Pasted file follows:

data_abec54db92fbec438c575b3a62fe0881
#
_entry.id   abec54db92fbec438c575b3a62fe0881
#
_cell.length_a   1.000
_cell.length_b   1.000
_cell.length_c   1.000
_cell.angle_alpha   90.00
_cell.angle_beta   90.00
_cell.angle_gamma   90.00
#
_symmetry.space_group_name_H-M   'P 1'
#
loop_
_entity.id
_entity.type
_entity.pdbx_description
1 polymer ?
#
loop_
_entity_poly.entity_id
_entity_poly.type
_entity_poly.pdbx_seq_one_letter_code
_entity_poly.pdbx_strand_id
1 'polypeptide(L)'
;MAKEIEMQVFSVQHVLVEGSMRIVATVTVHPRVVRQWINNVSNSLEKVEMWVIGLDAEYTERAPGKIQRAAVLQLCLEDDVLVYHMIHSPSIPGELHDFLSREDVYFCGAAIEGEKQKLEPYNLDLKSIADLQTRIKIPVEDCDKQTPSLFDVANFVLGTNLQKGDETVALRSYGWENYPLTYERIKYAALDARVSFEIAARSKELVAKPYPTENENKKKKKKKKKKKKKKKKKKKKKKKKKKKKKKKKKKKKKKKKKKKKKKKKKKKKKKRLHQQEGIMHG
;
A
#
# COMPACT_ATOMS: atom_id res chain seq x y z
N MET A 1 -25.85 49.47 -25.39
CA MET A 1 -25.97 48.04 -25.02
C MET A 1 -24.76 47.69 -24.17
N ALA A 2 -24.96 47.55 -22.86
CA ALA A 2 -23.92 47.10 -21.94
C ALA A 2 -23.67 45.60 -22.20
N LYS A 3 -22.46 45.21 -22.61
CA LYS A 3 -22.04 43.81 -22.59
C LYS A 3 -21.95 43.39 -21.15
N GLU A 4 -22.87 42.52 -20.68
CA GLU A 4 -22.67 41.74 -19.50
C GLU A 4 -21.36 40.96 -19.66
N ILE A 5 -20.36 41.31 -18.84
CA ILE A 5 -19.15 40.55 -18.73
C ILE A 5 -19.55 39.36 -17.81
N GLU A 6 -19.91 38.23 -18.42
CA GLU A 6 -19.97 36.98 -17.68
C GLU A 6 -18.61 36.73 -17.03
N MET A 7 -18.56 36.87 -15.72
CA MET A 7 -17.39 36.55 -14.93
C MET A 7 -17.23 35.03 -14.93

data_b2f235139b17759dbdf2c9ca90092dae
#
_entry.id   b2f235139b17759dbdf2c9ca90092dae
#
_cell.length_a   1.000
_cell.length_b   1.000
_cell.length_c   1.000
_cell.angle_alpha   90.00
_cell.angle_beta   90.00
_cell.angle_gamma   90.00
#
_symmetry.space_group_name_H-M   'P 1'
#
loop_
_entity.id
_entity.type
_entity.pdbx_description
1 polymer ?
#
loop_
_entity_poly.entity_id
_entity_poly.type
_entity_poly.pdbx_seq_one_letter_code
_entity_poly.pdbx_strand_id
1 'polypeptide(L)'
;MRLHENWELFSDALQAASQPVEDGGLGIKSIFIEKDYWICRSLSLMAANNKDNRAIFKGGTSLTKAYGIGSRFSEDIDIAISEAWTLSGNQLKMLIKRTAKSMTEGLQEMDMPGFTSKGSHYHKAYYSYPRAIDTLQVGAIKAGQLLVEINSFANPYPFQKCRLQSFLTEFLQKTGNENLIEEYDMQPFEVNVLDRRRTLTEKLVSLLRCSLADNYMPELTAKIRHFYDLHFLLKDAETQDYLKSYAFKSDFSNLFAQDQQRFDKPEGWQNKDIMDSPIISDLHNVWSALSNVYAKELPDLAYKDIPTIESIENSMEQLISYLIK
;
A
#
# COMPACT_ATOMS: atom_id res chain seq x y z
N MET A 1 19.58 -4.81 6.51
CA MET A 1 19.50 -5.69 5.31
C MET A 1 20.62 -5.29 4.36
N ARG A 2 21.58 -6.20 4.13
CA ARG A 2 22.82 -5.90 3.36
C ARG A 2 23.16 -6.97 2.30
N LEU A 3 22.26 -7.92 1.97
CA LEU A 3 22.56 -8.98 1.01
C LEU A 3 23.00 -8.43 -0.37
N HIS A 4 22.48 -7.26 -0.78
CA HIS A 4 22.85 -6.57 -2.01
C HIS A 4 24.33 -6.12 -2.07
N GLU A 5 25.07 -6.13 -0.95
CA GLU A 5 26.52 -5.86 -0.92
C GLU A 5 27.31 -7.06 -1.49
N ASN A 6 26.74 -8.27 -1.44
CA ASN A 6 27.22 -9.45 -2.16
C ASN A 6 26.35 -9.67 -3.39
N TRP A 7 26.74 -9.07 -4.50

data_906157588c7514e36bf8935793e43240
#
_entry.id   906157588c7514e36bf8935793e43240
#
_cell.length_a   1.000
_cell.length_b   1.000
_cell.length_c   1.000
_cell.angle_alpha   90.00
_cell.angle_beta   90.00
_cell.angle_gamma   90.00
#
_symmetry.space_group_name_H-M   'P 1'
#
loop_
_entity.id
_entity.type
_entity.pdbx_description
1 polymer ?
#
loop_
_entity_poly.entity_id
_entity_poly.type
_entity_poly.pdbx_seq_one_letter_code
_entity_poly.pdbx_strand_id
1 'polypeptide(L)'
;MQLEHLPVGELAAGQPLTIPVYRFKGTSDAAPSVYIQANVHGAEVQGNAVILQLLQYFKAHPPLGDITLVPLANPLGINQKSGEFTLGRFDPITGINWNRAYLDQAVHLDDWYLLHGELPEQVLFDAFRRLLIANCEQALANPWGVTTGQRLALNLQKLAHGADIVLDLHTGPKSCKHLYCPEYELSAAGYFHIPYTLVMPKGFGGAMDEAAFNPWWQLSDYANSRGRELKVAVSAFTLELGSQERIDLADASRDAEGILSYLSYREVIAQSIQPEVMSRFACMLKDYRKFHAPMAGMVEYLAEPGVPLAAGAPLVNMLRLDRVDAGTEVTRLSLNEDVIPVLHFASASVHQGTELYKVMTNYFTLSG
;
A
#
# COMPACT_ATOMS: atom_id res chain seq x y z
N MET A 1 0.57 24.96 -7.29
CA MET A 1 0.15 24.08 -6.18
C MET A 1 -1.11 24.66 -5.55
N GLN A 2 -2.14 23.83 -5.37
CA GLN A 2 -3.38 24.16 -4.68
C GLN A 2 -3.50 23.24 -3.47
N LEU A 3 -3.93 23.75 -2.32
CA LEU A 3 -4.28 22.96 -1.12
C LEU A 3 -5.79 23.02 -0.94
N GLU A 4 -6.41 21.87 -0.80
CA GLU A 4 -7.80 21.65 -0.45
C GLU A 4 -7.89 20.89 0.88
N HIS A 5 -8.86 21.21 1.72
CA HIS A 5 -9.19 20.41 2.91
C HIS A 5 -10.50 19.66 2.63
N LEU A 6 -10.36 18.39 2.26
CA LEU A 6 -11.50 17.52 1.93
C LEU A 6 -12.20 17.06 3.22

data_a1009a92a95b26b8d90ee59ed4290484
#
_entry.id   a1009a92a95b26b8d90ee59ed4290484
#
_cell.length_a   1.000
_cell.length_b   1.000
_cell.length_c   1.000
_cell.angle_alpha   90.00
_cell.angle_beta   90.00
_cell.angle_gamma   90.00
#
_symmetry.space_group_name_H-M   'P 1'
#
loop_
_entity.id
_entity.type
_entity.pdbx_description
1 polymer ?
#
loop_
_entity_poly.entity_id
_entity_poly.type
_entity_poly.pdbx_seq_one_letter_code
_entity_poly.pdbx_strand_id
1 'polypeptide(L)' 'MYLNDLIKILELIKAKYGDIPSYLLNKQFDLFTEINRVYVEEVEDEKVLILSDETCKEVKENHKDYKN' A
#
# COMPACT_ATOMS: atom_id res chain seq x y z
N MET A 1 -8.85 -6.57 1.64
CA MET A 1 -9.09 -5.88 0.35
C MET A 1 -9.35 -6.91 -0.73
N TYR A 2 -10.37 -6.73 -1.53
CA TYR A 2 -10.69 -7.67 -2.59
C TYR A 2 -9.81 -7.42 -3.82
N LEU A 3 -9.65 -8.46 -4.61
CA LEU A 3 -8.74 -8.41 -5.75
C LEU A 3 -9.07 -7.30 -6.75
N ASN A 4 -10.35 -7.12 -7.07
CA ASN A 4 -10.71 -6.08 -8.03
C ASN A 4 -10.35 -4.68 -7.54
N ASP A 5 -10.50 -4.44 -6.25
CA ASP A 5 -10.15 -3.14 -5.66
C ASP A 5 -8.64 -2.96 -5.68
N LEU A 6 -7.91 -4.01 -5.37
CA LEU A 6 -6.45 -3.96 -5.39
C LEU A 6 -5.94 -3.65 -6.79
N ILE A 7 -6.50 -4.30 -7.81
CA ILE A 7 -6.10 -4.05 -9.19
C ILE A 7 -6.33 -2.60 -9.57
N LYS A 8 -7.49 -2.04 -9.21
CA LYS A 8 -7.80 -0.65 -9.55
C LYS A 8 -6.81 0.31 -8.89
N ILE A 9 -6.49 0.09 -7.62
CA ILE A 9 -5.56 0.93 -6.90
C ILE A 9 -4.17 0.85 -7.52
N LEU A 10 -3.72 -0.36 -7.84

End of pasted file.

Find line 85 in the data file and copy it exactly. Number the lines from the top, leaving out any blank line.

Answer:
N ARG A 2 21.58 -6.20 4.13